Bruce Springsteen’s most recent hit single, “We Take Care of Our Own” has been played non-stop throughout this year, especially during President Obama’s re-election campaign, the democratic national convention and at his victory party in Chicago. When my father in law introduced me to the song a number of months ago, I felt conflicted by its message.
On the one hand, Springsteen correctly exhorts the American people to overcome our selfish habits and take care of our country and our people. Yet on the other hand, while we strive to be one big family in the USA, the truth is that we are much more than a family that takes care of our own. We take care of everyone. We view our role in the world as a country that will do its utmost to ensure peace and democracy and opportunity in every corner of the world. Sometimes we have to tread gently, like recent events have shown with the Arab Spring, and other times we can be more assertive. Is Springsteen’s message to take care of our own in contradiction to this value?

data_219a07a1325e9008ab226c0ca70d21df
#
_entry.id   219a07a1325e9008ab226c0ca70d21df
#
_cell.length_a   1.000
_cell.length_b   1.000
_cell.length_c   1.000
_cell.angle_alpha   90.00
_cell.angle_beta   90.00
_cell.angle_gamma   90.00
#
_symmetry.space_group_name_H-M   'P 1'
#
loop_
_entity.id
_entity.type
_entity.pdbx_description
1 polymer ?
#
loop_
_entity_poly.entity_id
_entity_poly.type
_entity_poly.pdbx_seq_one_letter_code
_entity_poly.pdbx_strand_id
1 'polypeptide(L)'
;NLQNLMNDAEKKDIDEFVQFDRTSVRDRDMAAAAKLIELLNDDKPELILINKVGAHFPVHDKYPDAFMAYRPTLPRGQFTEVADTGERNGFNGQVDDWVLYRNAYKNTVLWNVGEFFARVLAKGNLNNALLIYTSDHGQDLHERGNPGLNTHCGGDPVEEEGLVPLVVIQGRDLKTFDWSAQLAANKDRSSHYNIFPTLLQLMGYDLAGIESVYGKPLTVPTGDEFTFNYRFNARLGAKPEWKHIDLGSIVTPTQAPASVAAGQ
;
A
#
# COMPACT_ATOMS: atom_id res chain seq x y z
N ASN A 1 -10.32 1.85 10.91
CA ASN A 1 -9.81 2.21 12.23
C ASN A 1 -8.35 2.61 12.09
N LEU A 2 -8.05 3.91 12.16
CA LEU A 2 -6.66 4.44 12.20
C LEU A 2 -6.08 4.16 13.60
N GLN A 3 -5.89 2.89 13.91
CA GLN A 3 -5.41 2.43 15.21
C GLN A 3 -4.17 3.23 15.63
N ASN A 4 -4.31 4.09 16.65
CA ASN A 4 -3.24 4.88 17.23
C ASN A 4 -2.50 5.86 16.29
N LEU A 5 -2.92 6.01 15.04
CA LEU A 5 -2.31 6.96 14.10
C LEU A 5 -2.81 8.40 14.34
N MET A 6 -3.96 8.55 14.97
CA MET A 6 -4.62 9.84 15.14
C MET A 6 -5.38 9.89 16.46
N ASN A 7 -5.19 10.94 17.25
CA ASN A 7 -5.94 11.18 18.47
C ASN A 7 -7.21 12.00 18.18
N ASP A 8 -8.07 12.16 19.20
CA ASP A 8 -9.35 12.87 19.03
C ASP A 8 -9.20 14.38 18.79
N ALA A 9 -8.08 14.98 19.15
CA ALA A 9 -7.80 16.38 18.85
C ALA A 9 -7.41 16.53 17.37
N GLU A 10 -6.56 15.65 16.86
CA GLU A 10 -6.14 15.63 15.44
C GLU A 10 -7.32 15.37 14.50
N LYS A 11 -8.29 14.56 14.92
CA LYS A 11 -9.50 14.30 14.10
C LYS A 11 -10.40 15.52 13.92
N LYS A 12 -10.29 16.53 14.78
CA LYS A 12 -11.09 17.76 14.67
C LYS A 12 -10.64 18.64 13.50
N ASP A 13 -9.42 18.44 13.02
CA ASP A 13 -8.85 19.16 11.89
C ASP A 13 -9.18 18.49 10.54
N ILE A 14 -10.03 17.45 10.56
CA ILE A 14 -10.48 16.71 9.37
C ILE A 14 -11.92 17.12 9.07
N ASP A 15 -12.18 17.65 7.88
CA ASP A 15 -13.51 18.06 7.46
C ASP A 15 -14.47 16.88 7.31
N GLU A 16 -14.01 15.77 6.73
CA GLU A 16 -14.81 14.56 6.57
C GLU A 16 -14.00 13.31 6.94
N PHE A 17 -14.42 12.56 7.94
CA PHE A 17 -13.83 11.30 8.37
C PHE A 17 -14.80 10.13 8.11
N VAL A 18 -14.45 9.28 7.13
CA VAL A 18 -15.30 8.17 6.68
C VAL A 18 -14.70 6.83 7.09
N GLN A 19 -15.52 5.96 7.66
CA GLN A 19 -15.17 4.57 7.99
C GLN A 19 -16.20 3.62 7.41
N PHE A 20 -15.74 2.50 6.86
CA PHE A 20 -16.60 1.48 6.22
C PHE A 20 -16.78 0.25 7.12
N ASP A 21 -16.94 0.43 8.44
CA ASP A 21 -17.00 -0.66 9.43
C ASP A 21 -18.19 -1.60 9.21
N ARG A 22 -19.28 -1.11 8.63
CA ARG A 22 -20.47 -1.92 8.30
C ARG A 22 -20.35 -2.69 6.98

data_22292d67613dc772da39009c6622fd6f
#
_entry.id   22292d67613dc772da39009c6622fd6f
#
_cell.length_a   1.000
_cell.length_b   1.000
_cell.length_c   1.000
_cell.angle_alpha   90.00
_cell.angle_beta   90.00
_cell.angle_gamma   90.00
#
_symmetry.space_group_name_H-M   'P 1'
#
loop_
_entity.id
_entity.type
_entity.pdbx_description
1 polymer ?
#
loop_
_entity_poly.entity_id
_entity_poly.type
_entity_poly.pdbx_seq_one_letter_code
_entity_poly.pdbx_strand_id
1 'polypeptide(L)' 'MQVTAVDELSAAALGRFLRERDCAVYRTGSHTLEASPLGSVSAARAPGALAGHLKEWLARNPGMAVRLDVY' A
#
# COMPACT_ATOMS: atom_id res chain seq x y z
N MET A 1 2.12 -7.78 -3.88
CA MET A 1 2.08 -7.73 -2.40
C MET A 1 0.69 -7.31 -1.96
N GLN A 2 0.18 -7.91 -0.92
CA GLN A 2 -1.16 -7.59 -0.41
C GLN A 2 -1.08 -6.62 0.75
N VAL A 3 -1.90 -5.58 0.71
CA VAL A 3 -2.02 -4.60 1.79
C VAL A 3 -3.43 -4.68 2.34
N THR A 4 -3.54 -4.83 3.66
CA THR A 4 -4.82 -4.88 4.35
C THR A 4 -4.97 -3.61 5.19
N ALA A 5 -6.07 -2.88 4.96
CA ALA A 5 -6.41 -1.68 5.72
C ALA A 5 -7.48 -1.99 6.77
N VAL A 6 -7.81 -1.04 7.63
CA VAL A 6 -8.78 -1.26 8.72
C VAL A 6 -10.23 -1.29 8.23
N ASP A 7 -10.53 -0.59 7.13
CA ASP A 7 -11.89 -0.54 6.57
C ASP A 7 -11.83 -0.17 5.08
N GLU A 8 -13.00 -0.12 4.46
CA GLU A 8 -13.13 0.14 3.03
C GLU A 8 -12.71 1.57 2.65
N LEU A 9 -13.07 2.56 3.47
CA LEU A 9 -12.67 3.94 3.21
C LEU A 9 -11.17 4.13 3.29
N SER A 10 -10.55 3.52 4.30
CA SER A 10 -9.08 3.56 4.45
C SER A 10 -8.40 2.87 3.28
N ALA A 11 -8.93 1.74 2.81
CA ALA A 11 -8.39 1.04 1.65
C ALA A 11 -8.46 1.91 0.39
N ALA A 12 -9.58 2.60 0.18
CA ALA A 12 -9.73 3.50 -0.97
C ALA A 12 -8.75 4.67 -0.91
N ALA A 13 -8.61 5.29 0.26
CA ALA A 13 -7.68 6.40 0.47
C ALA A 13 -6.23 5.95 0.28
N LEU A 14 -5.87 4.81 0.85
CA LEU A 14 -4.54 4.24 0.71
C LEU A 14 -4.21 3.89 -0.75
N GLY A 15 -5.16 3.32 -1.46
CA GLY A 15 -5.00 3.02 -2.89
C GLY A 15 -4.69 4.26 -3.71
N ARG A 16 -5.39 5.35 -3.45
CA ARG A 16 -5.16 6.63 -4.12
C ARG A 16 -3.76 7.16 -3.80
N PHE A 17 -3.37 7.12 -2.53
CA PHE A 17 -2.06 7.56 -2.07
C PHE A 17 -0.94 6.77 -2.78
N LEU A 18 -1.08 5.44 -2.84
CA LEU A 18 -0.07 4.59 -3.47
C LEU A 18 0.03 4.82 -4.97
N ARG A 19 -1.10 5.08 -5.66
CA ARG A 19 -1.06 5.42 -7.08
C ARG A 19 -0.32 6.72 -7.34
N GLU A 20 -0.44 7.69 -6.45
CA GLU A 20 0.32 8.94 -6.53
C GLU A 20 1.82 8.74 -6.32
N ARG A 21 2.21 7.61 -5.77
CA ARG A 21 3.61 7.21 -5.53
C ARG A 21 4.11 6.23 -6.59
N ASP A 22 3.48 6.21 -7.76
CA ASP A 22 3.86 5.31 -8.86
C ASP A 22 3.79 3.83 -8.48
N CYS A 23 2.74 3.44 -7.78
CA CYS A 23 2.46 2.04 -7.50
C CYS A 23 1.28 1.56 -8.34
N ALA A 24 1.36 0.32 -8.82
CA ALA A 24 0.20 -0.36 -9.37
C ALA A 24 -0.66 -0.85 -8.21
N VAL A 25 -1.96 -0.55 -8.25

When Joseph understood from Pharaoh’s dreams that the famine would not only affect Egypt but would spread to other countries, he didn’t inform and advise them to begin saving and storing their produce. Did Joseph not care about the inhabitants of those lands? In this week’s Torah portion, Joseph gives Benjamin a larger portion of food and clothing than the rest of his other brothers. Did Joseph not care for them because of the way he was treated?
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